Already he’s acquired the contrapposto stance that accompanies the insouciance I associate with ill-fitting khaki uniforms anywhere. It's eerily quiet.

A few trucks sell pineapples and papaya. The supermarket is closed. And the next one. All of them. So much for urban rumours.

"Let's try the Tamils?" I suggest, remembering a dark, cluttered shop where it takes two people to ring through the purchases - one to read the label, the other to punch in the keys.

There's a small queue, no sanitiser, and a curiosity towards me that wearing a mask seems to facilitate with less covertness than usual.

The spherical little lady in front of me, barefoot but well dressed with flared frock and a dipping petticoat whose broderie anglaise edging suddenly reminds me of a school sewing project, crinkles her eyes in friendly acknowledgement.

I love these guys. Sacks are shouldered from their footpath delivery into a backroom where young men operating heat-sealing machines busily re-pack everything from chia seeds to dates into small, unlabelled bags piled up on messy shelves.

Grains, spices, cornflakes, OJ and aforementioned seeds and dried fruits - a month's worth for around 10,000 rupees (reality check: a housekeeper working 8 hrs /day, Monday-Saturday earns 25,000 - 40,000 rupees)

Should you ever need to find them, just ask for the church of St Sebastian (the one that suffered the brunt of the Easter Sunday bombings two years ago), with this shiny shrine pointing the way.

On the way out I'm pinched on the back by the petticoat lady who grins when I whip around to see what the heck.

Around the corner, the only organic fruit vendor I know of keeps a low profile. The gate's locked.

He only has what he has.

There might be pineapples in abundance one day, and boxes of straw-packed eggs the next. But I come to see him for the best chili paste and chili-with-Maldive-fish sambal I've ever tasted.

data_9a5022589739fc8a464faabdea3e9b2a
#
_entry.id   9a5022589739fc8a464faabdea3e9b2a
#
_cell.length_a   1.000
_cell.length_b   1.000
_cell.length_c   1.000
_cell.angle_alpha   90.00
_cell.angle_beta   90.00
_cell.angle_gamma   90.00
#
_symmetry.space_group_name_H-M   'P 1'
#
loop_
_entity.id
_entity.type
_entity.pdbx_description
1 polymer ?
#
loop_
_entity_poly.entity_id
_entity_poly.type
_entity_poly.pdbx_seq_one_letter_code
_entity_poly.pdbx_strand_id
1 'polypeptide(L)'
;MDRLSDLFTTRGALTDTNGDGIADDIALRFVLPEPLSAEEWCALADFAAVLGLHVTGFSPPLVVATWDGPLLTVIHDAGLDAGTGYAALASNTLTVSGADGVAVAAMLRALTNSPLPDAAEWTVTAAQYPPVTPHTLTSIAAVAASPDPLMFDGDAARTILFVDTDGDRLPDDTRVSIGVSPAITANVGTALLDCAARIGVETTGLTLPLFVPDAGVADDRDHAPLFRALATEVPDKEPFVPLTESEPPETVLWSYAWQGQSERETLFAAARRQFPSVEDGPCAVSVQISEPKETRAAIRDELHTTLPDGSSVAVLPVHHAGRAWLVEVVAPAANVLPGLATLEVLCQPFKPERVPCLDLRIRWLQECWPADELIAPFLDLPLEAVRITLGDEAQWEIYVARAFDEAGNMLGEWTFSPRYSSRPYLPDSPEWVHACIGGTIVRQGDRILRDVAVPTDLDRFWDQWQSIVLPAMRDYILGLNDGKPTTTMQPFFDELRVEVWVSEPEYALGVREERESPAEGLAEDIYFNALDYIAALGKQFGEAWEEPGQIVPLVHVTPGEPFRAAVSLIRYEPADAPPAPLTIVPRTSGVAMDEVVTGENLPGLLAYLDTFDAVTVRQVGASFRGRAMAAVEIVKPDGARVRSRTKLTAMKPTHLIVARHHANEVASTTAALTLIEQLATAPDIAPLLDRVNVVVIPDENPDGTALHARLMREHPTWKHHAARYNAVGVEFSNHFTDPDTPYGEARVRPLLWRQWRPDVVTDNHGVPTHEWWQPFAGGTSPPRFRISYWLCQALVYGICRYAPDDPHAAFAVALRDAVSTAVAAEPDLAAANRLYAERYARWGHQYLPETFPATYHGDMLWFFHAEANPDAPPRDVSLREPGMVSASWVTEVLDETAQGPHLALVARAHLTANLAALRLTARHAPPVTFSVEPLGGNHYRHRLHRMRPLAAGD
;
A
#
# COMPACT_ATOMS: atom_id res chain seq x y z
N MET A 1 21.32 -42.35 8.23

It's in another home-packed bag, and through the door I see his wife and daughter smoothing out gilded foil on cardboard cake plate circles ... Tamil home industry at work again.

Today he has dragon fruit and avocadoes. Hmm, could be a painting too. And the man in the truck across the road has a great deal on papaya ... 50 rupees a kilo (that's 30c). Saranga knocks them all for a strong hollow sound and chooses a good one as big as a soccer ball.

We're doing well here.

Now unless you have need to visit a pharmacy in Sri Lanka, chances are you'll never know the riches they can offer.

Choose one close to a fancy private hospital, and it's surprising what's inside.

Slipping past the prescription queue inside the aptly-named 'Unique Pharmacy', I make straight for the till, behind which sits a low display stand piled with a random assortment of ridiculously expensive imported delicacies.

Older Sri Lankans remember the days when bringing back anything imported was enough to guarantee Christmas cards for life; when lipstick was a luxury and foreign labels the bee’s knees.

The thrill of finding an industrial-sized jar of Polski ogorki cannot be over-estimated, but the true gold? Real pesto Genovese sauce. OMG. I’ve suddenly become a hoarder.

That evening my new landlord drops in – did I tell you I’ve moved? - apologising that he couldn’t bring a bottle of wine, but would the brandy do?

”All the bloody liquor stores have been closed for weeks.”

“Oh well, maybe that’s not such a bad thing for a little while?”, I venture.

“Yes, yes, but all my friends are saying our wives are looking like witches” he laments.

I’m mentally scanning these two parameters for cause and effect, until he says, “you know, the beauty parlours are also closed for too long”.

I casually reach to smooth down the fringe that I cut by myself last month, which hasn’t done at all well with the humidity.

“Let me know what I can bring next time – did you hear? The lockdown’s been extended”.